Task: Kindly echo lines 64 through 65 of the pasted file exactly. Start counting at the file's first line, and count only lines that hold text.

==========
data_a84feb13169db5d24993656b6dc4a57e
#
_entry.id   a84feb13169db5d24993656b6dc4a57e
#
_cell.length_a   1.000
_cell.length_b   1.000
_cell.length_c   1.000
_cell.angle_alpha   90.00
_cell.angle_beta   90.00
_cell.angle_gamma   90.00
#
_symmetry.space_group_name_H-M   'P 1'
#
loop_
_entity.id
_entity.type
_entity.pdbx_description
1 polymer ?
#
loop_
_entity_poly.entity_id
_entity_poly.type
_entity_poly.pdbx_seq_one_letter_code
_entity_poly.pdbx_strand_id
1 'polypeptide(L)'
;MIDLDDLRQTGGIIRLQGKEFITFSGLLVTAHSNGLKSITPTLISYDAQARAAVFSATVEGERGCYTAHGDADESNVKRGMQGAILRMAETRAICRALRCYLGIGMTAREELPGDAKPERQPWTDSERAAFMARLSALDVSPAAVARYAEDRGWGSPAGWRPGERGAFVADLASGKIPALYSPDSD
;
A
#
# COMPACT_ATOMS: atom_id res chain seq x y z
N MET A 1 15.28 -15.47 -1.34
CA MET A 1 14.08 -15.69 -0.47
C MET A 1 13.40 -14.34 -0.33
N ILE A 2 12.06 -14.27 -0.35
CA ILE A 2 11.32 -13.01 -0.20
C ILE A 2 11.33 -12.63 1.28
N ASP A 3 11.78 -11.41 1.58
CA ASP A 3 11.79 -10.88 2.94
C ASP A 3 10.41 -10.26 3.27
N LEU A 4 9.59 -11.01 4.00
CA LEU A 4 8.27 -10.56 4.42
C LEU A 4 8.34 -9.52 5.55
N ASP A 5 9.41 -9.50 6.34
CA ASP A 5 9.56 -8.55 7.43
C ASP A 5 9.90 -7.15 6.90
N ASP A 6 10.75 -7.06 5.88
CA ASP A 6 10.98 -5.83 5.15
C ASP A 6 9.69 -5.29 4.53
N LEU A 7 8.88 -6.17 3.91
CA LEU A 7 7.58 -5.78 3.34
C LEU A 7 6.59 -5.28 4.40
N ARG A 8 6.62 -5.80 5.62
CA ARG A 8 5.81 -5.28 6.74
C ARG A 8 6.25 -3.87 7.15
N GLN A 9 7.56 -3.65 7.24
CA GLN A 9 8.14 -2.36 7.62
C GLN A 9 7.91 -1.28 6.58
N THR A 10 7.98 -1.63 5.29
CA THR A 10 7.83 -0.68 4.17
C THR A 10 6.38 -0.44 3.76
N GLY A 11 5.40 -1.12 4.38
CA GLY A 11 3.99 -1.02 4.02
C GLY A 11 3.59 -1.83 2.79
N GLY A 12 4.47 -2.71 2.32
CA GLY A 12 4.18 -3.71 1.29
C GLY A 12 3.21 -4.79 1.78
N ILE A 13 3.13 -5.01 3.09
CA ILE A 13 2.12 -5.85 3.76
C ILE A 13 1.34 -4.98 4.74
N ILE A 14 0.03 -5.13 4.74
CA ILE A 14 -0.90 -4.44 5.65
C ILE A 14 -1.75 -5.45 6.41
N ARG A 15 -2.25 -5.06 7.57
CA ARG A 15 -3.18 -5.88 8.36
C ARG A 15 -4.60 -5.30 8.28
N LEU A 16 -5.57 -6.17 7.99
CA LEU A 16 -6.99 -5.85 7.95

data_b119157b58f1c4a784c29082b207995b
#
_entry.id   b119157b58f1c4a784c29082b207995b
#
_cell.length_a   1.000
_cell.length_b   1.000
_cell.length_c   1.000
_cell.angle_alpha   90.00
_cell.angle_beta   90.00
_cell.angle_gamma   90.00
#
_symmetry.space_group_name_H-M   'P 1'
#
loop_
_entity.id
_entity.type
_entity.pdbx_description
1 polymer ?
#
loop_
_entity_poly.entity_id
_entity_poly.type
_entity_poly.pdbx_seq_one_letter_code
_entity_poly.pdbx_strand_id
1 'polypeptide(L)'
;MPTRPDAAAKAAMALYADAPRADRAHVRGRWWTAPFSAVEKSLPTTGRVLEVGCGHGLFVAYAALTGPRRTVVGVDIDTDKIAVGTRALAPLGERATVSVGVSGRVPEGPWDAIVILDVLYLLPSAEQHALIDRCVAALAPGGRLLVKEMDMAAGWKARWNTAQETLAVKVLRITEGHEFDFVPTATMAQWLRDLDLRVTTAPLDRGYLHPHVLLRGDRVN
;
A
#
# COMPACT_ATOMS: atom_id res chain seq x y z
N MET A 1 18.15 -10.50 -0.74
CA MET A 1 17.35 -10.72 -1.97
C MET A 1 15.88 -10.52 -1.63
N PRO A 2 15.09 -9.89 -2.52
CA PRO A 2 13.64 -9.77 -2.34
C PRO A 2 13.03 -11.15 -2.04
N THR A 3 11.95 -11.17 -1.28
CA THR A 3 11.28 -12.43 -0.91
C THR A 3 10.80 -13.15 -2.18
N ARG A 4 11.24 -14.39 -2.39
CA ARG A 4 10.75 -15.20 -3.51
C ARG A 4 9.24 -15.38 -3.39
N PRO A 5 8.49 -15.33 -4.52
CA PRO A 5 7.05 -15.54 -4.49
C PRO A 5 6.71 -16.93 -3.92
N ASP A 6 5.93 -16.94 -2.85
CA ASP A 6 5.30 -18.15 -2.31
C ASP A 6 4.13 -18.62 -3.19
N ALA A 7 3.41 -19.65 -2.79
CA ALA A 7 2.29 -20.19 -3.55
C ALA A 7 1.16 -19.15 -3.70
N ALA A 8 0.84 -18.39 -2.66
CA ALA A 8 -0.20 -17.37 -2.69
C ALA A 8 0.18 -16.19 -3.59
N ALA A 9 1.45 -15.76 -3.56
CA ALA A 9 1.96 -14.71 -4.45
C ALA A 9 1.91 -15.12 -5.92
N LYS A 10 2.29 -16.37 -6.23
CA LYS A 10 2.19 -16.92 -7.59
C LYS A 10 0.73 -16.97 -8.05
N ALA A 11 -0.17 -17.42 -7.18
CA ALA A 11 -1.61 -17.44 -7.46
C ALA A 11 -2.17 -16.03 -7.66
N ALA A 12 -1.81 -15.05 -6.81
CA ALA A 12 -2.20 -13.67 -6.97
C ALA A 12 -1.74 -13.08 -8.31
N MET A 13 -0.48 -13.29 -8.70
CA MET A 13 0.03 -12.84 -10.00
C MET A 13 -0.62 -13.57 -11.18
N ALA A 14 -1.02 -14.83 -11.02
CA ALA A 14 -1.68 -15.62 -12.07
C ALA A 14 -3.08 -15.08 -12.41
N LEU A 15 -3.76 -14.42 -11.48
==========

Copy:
N GLY A 12 4.47 -2.71 2.32
CA GLY A 12 4.18 -3.71 1.29